A squeaky wheel is heard — but not fixed​

The weak House attempt to satisfy Davenport on school funding inequities is a sign that a squeaky wheel is being heard. But the whole statewide axle is rusty.

Davenport has been the squeaky wheel on school funding inequity in Iowa, and the Iowa House this week tried to apply a drop of oil. Problem is, the whole axle is rusty, and cracked.

By law, 164 school districts — about half of Iowa’s 330 districts — are held $175 below the maximum per-pupil spending amount used to set local school budgets. In fact, almost 84 percent of school districts in the state are $100 or more below the maximum (graph below).

Basic RGB

On Tuesday, the House passed an amendment, H8291, that dealt only with the squeakiest wheel — Davenport — and only for a one-year fix.

Davenport is not buying. In a Quad-City Times story, Davenport lawmakers were not happy. Their school superintendent, Art Tate, called it “no help at all,” and for good measure, put the focus where it needs to be.

Wrote Tate in an email to the Times: “It does not address the moral imperative to make every student worth the same in Iowa.”

The larger question, given that moral imperative, is why more districts aren’t more active on this issue. One reason could be that Iowa’s inequities, while real, do not rise to the level of what might be found in other states.

Another reason might be that just fighting for basic school funding is hard enough, when the Legislature is setting a seven-year pace of funding growth below 2 percent despite faster growth in district costs, strong state revenues and approval of more business tax breaks.

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We’re in the closing days, perhaps the closing hours, of the 2016 legislative session, with exceedingly few successes for education and working families. It’s too late in this session to expect real reform of the school funding system, pleas for which have come for many years — and focus on more than the per-pupil cost. There are other equity problems, the largest of which is in funding transportation services.

The weak House attempt at a one-year fix for Davenport, however, is a sign that the squeaky wheel is being heard. Think of what might happen if more wheels squeaked.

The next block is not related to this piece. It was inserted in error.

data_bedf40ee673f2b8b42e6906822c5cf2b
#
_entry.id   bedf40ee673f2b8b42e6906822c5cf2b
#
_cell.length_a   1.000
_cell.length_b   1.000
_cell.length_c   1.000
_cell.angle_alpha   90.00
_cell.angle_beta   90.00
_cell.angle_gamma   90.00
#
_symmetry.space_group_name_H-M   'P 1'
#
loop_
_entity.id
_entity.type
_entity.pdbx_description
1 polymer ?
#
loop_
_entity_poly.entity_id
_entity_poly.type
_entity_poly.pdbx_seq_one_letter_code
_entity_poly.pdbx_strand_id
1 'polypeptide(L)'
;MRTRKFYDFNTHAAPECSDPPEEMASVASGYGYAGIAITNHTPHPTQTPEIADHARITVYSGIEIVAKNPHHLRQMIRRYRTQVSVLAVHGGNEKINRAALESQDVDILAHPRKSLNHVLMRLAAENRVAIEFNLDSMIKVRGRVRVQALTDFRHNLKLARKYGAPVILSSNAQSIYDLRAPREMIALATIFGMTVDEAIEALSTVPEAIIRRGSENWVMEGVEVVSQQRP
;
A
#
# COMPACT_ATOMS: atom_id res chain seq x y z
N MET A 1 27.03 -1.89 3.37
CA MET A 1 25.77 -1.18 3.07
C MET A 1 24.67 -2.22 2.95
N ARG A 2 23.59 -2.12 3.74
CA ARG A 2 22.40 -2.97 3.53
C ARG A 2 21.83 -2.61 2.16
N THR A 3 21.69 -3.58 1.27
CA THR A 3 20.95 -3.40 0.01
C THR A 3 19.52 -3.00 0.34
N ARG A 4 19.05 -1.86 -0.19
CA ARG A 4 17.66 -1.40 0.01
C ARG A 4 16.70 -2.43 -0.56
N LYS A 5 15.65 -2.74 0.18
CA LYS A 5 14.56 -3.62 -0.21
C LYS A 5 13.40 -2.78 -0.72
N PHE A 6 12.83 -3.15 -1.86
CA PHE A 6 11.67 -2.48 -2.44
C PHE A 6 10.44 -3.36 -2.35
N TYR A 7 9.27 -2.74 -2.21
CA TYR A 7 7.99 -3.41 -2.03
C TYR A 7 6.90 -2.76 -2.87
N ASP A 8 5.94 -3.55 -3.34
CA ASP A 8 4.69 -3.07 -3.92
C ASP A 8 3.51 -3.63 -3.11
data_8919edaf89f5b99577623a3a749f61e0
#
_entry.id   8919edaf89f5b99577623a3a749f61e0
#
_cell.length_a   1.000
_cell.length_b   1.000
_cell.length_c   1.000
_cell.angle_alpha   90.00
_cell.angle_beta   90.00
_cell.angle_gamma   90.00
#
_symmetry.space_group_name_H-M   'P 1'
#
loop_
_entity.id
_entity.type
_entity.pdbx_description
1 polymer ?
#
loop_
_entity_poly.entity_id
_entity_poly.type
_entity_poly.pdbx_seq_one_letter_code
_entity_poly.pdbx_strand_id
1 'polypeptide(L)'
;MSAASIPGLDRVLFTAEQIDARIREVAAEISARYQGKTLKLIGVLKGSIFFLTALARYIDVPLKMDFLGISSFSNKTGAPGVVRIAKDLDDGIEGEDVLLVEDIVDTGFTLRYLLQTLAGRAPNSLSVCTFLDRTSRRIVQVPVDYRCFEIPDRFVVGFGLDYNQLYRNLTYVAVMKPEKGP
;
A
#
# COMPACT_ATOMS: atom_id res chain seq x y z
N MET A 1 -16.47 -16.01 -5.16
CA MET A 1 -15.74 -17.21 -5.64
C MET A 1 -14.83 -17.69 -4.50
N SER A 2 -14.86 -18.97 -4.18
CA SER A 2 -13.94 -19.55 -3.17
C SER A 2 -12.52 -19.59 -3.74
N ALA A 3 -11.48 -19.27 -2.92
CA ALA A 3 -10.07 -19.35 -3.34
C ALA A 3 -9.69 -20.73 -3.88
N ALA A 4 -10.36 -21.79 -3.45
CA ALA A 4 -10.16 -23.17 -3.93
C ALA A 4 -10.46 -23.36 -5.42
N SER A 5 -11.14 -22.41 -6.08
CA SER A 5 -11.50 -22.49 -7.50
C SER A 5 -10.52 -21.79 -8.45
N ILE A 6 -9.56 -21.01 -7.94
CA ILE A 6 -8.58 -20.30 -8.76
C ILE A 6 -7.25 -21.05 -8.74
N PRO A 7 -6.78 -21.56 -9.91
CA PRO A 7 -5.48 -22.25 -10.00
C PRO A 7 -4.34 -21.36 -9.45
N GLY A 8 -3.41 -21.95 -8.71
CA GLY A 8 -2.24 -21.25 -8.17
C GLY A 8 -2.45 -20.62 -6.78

Owen-2013-57Posted by Mike Owen, Executive Director of the nonpartisan Iowa Policy Project.
mikeowen@iowapolicyproject.org

State aid up 13 percent — for business breaks

The early scorecard gives business tax breaks the big edge, a 13 percent increase to between 2 and 4 percent for schools.

What do you expect would be the outcry if Iowa’s public schools asked for 13 percent growth in state aid?

Yet few bat an eye when this happens with business tax breaks, as we can expect for FY2017.*

The early scorecard gives business tax breaks the big edge, a 13 percent increase, vs. between 2 and 4 percent for schools.

The Senate approved 4 percent for FY2017 (covering next school year), but the Iowa House on Monday approved 2 percent — even though schools have averaged less than 2 percent for six years, from FY2011-16.

In fact, the Iowa Association of School Boards this year did not even ask for a specific growth number, but rather, that it be set in a timely manner (it’s almost a year late already), and “at a rate that adequately supports local districts’ efforts to plan, create and sustain world-class schools.”

That hasn’t happened for some time. Over the last six budgets, per-pupil growth has been held to 2 percent or below in all but one year. Depending on enrollment trends, some districts even see less.

Basic RGB

Business tax breaks do not face the same budget constraints — ironic, since the cost of those breaks limits what lawmakers permit themselves to spend on services that their constituents demand, not the least of which is education. Other areas — environmental quality, child care, health care and public safety — also are constrained.

A much greater percentage increase in business tax breaks is set in place, as shown below. The total increase of $71 million from this budget year to the one lawmakers are working on now actually may be understated. The $35 million for a new sales-tax exemption for manufacturers is considered a conservative estimate. Even at $71 million overall, however, it represents a 13 percent increase.

160108-IFP-Budget-Fig2FB

Spending on business tax breaks is rarely burdened by the public scrutiny and debate that comes with spending on schools and water programs, which must be approved annually.

Most business tax breaks, once passed, are never touched again unless they are expanded. And as shown by the sales-tax break for manufacturers scheduled to begin this summer, a break may never receive legislative approval but still become law. The Governor is implementing this one on his own, with a split legislature unable to stop him.

Budget choices? Instead of that $35 million in FY2017 for the new sales-tax break, the Legislature could provide about 1 percent growth in per-pupil school funding. We can expect to find another 1 percent in what we’ll spend in checks to companies that do not pay any state income tax, but have more research tax credits than they owe in taxes.

Perhaps one day we will treat all spending the same, whether the spending comes before or after revenues reach the state treasury. Then the wealthy corporations can compete directly for their tax breaks against education for the skilled people they want to work for them.